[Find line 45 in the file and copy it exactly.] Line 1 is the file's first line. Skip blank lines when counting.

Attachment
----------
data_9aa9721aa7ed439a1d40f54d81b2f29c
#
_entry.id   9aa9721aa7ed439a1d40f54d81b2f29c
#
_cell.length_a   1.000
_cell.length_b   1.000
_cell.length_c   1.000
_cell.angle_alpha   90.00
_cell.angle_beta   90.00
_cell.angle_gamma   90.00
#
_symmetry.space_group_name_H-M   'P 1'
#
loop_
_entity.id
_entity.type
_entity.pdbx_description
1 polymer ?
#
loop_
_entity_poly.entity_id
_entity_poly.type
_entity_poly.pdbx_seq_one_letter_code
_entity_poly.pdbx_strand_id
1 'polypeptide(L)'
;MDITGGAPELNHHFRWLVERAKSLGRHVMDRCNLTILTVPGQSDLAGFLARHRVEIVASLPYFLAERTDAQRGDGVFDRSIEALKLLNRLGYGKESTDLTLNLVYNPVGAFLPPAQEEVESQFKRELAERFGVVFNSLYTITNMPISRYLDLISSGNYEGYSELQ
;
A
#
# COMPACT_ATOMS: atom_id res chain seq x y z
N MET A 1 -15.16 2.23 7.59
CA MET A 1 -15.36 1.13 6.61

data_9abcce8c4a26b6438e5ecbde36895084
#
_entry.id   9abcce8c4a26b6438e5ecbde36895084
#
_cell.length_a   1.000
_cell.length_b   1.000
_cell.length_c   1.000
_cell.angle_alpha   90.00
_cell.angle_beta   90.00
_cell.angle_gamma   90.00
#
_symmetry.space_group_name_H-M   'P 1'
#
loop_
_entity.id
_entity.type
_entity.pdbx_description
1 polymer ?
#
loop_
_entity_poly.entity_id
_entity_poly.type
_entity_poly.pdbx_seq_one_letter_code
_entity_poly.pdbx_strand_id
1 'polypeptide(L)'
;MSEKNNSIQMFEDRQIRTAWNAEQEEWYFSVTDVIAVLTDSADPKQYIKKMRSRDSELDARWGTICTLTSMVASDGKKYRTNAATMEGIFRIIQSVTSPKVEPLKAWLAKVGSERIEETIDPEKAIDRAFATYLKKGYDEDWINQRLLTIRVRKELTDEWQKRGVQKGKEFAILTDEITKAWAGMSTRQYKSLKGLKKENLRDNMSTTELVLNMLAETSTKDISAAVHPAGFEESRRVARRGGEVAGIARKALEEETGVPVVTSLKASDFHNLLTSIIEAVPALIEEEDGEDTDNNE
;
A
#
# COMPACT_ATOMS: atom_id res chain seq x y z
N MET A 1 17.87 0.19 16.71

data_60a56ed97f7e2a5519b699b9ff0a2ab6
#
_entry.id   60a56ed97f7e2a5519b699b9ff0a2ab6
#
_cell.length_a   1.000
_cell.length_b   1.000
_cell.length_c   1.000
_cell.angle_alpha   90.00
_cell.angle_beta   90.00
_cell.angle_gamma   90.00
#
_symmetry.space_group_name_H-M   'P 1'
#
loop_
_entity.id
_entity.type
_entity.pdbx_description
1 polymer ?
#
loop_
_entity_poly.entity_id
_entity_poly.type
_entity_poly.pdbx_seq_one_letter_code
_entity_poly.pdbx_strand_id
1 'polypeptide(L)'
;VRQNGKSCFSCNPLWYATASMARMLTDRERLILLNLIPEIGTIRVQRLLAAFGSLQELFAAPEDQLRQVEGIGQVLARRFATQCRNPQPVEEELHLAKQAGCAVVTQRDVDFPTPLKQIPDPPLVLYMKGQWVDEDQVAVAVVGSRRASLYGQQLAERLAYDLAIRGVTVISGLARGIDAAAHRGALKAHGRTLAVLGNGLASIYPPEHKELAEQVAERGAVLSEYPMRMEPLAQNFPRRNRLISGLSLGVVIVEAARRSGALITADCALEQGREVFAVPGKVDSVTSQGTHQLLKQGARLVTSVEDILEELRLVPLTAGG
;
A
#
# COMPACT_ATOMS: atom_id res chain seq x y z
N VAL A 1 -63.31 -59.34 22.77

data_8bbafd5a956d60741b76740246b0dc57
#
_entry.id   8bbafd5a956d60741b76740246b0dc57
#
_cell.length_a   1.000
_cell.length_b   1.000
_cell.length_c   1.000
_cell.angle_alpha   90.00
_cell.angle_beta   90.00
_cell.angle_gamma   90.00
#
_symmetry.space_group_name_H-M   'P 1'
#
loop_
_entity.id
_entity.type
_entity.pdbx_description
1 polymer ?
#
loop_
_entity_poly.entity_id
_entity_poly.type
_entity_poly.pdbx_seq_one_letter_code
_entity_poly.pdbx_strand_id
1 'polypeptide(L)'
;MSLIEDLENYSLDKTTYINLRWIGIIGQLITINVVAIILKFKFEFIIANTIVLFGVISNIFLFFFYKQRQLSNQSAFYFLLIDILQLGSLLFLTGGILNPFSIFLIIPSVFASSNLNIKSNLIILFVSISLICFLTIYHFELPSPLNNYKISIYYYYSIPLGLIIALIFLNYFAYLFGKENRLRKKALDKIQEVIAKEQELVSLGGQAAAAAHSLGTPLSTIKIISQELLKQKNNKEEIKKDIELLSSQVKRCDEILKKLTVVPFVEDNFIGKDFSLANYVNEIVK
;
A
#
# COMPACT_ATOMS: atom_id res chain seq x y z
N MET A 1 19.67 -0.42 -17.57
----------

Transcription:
#